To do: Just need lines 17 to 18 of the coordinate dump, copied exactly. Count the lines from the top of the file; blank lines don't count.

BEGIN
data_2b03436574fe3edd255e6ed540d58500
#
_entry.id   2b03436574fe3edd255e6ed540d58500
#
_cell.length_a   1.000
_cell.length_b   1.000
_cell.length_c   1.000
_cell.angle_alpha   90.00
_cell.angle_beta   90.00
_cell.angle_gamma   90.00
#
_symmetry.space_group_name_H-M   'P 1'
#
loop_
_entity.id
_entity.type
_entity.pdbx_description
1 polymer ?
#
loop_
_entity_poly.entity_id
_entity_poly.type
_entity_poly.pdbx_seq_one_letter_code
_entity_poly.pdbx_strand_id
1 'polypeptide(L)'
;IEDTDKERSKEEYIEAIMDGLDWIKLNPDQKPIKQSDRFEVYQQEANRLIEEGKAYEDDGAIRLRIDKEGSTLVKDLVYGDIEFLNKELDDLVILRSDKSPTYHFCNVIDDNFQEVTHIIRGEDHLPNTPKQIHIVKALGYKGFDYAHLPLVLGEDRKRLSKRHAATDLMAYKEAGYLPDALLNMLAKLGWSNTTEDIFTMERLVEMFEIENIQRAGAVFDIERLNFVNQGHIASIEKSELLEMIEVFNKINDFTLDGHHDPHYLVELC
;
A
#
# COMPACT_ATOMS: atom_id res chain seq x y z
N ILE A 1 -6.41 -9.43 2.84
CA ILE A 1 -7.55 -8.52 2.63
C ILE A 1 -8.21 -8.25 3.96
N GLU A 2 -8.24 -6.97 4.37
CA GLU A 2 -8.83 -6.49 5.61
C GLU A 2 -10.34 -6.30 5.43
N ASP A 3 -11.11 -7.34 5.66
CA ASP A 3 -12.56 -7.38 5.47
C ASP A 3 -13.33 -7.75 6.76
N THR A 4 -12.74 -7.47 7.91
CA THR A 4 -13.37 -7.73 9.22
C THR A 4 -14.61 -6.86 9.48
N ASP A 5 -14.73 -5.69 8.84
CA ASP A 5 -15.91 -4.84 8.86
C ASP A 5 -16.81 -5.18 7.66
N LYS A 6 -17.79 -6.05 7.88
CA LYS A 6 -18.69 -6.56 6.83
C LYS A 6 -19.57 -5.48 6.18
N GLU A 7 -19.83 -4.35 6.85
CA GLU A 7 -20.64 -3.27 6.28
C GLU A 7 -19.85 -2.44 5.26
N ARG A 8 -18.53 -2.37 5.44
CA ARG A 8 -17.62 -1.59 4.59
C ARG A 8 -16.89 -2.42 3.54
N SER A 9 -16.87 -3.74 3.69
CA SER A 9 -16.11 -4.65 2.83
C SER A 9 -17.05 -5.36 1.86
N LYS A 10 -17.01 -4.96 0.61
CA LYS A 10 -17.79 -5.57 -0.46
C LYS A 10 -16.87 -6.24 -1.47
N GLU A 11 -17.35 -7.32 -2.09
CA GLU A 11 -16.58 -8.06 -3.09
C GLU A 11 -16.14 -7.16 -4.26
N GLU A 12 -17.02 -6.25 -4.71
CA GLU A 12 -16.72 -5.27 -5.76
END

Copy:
_entity.pdbx_description
1 polymer ?